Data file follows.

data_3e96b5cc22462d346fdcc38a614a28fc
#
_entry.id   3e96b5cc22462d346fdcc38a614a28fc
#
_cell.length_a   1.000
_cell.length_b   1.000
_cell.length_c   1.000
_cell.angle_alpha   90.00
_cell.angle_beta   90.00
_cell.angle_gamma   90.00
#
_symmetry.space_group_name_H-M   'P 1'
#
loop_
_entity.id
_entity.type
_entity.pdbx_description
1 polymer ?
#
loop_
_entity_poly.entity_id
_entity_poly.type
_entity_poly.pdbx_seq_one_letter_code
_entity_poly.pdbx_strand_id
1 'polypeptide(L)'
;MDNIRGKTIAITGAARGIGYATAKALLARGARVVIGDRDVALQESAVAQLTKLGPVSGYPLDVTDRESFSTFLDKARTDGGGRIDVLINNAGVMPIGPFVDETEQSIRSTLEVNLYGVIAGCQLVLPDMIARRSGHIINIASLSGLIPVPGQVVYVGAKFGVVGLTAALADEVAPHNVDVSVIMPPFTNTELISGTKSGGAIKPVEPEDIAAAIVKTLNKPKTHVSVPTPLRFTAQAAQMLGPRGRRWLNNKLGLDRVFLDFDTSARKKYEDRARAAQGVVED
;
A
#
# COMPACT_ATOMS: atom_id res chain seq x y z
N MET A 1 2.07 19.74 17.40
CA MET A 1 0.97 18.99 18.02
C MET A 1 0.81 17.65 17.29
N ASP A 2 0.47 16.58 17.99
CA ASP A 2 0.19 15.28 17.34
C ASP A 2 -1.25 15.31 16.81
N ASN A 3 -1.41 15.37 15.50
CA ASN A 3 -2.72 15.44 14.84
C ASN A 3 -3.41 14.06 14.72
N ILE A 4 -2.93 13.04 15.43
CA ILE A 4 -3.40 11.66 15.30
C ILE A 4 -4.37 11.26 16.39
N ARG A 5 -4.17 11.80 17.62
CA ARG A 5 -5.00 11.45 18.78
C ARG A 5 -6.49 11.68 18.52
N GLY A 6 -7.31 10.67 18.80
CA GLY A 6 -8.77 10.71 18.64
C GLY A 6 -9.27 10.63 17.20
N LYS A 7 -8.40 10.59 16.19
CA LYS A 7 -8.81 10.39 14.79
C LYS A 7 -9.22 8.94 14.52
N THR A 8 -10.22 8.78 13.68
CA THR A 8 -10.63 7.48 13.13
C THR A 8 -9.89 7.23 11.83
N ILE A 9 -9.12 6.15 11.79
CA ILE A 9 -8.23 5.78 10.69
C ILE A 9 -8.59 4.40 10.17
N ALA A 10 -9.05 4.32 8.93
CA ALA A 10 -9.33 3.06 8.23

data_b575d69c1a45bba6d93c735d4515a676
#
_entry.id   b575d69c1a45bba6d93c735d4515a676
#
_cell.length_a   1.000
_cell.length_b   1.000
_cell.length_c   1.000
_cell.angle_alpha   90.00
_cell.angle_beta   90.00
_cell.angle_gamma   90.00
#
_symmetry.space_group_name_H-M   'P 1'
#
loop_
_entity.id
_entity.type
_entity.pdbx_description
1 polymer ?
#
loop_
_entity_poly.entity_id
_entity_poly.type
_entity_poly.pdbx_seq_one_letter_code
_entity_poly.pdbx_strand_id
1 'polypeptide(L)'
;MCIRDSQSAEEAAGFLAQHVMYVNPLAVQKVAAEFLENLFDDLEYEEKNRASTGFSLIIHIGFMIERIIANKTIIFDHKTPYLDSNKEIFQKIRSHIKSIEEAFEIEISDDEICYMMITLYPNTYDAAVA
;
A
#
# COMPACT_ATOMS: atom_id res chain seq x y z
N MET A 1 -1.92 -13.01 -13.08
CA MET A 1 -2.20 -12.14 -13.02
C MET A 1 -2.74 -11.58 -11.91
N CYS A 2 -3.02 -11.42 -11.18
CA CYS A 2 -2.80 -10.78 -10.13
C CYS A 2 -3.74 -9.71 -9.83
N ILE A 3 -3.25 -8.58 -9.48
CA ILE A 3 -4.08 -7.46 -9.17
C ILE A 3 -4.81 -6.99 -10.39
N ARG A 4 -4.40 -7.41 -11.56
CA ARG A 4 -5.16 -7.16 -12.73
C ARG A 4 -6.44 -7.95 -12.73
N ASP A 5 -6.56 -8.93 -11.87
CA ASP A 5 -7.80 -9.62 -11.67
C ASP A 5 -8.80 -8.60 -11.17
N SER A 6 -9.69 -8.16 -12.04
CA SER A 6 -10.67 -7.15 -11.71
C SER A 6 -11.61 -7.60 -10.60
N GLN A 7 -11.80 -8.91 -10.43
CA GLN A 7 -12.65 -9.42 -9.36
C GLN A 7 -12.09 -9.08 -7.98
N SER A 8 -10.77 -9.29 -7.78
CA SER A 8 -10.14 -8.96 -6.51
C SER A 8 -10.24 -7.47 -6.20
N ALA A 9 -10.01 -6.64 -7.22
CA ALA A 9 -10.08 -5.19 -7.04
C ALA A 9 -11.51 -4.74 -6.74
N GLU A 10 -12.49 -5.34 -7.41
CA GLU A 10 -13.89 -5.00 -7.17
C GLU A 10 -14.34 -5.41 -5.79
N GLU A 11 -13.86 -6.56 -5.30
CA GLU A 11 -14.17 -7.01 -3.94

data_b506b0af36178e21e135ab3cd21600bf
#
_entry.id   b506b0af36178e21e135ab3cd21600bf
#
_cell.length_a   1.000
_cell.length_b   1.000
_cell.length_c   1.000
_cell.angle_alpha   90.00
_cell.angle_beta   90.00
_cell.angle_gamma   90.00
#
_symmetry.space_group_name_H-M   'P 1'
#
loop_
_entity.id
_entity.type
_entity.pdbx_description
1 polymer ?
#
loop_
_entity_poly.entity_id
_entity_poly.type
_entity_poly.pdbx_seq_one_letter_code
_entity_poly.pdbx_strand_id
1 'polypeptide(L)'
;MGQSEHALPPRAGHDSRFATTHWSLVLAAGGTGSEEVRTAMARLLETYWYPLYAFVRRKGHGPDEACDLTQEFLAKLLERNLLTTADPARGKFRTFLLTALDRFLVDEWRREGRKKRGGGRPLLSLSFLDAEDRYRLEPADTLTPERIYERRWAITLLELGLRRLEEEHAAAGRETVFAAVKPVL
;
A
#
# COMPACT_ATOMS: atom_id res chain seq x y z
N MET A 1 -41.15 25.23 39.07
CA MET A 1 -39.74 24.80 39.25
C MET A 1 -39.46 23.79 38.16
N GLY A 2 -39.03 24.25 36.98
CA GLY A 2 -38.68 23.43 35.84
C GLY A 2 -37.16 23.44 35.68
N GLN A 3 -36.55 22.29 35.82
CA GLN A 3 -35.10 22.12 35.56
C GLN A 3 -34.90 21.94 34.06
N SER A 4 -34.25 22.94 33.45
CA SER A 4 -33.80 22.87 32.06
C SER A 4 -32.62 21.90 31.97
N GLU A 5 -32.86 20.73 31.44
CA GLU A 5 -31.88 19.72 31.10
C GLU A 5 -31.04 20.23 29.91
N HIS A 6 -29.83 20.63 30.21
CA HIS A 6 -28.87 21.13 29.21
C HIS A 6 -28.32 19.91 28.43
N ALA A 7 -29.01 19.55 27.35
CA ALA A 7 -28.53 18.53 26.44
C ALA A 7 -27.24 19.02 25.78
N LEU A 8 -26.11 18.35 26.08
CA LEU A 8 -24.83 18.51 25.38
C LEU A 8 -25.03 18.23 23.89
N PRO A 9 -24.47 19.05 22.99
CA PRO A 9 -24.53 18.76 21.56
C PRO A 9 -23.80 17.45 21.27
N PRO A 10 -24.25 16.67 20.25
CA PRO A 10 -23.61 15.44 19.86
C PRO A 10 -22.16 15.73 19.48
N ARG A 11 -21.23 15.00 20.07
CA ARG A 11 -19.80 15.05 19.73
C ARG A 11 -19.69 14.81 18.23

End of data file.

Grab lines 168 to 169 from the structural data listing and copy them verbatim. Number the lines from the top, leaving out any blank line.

CA HIS A 6 -28.87 21.13 29.21
C HIS A 6 -28.32 19.91 28.43